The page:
A little over a month ago now I attended the Women's Way of Philadelphia annual Women & Influence Conference. This year's theme was Women & Leadership, very appropriate considering that the United States is 95th in the world for women in legislature. Pennsylvania (where I live) is 47th in the country for women in elected office.
The keynote speaker was Sam Bennett, of the Women's Campaign Fund and the She Should Run Foundation, who even early on a Saturday morning was a firecracker. As her work is devoted to getting more women into office, she shared her own story to how she got to where she was, as well as some powerful facts concerning women in political office that she's come across:
1. The most important pre-indicator in whether a woman will run for office is if she runs for something in elementary school/middle school/high school. We should be encouraging girls to get involved in student government!
2. There is no such thing as mild sexism. All of it is electorally devastating. Women drop 7-10 points when it happens and the possibility of sexism in campaigning is a huge deterrent to women running in the first place.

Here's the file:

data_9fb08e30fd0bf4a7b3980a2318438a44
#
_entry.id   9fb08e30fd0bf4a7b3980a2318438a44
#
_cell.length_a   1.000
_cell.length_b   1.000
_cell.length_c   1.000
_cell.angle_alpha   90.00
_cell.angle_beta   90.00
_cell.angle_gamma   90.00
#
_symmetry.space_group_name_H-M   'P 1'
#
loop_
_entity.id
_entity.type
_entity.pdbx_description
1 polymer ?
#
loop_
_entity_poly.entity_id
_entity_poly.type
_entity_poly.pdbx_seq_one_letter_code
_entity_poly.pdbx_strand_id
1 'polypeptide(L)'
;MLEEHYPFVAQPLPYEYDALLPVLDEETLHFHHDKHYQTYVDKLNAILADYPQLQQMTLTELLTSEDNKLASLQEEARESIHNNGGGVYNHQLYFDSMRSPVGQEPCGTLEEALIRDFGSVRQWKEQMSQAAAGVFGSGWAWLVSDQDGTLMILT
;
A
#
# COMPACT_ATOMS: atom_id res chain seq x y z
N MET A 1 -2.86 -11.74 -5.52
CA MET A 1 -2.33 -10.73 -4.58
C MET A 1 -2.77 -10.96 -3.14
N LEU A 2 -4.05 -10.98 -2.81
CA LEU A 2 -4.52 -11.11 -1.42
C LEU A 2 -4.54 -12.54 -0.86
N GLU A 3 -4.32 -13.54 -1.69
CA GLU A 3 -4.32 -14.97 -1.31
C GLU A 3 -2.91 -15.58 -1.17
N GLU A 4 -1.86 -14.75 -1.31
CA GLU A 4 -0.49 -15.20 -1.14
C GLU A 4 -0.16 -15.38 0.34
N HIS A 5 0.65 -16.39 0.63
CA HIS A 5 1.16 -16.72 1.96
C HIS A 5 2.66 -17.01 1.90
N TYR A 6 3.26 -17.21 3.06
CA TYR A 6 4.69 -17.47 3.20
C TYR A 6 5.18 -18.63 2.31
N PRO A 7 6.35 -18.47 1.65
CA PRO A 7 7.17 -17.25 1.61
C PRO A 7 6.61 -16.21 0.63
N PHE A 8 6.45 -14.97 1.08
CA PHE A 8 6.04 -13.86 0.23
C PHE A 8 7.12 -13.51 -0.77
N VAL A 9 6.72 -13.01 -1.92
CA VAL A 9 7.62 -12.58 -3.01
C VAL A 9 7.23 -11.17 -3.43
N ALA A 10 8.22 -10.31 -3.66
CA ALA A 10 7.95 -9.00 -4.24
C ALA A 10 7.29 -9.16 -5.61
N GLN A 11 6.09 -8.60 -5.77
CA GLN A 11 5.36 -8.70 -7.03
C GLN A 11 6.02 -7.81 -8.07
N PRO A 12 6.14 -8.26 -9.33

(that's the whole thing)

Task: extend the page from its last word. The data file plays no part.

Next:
3. But when candidates call out that sexism, it brings those points back and gives them a bump in poll numbers. Conventional campaign wisdom used to say that female candidates had to ignore the sexism lest they be called a whiny girl, but research by the WCF and She Should Run Foundation say that it makes candidates look more assertive and brave.
4. Women don't run because they're not asked. On average, a woman needs to be asked six times before she decides to run. Later in the conference someone brought up the point that when men are applying to jobs, if there is a list of 6 qualifications that potential candidates should have and they have 2 or 3, they will still apply. Women, if they are missing one of the qualifications, will not. Men and women are socialized differently, so for now we should be asking more women to run for office.
5. When women do run, they win in equal numbers. Fear of losing is irrational when you're not even running!
6. When women run for office, they tend to raise more money than their male counterparts because they work harder. You wonder why Hillary Clinton is so scrappy? She works really really hard!
7. Women report being concerned about a work/life balance. 0% of men report a similar concern.
8. Women are concerned about the impact of negative campaigning and sexist media coverage of their families. 0% of men report a similar concern (even a fear of negative campaigns.)
9. Women are concerned about raising enough money for their campaigns. Research shows that women give to campaigns (male or female) significantly less than men. Sam encouraged the audience to give just $5 whenever you see a female candidate you like! (The price of a grande Starbucks specialty drink!) And as Cheryl Bullock, Senior Advisor and Southeast PA Regional Director for Senator Bob Casey, Jr., said later in the day, "If you want good leaders you've got to spend money to support those leaders."
So... are you thinking about running for office now?